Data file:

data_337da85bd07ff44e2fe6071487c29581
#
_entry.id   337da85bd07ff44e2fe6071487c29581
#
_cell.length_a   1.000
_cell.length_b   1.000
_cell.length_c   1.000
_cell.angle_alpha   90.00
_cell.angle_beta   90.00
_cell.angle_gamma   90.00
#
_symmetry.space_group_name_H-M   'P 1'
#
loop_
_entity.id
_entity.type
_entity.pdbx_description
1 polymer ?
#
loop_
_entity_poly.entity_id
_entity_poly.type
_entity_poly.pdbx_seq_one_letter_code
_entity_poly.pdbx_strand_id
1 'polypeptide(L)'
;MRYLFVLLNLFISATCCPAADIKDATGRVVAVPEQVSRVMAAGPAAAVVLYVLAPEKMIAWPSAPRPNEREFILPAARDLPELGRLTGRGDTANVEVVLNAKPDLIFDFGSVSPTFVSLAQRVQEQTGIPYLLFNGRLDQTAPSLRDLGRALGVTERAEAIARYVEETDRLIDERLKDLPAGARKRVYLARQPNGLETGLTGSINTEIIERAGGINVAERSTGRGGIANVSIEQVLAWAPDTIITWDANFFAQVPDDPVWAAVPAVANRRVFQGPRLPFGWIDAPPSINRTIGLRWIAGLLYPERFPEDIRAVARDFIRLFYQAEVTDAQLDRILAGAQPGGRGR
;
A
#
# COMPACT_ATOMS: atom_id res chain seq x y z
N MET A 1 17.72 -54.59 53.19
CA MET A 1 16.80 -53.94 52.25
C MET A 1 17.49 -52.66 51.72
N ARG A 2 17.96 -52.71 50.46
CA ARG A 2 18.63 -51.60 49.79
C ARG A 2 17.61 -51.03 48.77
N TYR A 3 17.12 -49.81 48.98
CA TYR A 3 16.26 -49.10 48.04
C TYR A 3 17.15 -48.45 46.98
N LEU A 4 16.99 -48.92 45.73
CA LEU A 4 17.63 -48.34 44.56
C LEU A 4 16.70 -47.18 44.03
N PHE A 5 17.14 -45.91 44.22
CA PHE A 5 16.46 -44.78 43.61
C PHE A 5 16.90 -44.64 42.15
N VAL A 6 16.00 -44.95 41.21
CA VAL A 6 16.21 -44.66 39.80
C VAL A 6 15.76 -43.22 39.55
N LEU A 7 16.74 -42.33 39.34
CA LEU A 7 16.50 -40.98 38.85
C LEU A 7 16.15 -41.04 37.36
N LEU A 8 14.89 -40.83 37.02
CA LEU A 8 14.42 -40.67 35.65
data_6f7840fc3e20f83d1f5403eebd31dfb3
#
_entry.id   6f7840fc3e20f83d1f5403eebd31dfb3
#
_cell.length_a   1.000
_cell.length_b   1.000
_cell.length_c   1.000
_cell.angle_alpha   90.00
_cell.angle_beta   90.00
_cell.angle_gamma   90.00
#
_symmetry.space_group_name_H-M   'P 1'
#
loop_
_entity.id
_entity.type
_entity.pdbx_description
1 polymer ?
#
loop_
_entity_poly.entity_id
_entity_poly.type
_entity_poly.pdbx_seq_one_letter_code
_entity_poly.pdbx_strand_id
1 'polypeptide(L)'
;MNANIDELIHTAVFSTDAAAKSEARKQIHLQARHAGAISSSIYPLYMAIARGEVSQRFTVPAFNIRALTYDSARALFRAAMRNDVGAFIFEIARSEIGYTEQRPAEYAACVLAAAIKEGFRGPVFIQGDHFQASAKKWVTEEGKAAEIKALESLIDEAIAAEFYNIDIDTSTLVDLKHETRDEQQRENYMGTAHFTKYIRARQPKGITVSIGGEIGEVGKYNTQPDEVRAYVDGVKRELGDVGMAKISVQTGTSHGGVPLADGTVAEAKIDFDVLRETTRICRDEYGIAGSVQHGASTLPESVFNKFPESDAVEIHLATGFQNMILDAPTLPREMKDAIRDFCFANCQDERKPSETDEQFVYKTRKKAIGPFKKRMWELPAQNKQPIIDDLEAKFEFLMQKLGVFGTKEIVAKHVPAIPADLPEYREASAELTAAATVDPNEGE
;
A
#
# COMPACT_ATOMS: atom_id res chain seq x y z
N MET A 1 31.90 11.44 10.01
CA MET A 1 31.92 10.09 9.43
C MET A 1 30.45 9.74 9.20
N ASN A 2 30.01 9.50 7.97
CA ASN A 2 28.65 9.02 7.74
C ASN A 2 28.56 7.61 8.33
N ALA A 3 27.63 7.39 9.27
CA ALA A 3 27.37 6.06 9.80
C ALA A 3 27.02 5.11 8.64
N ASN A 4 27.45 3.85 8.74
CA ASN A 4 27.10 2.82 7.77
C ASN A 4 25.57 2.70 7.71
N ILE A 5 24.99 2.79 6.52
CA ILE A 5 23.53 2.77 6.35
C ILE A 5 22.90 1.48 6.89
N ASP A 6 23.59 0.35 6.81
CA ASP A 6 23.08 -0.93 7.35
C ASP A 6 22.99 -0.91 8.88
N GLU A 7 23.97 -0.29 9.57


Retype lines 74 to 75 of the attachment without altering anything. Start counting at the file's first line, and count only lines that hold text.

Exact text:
_entity_poly.entity_id
_entity_poly.type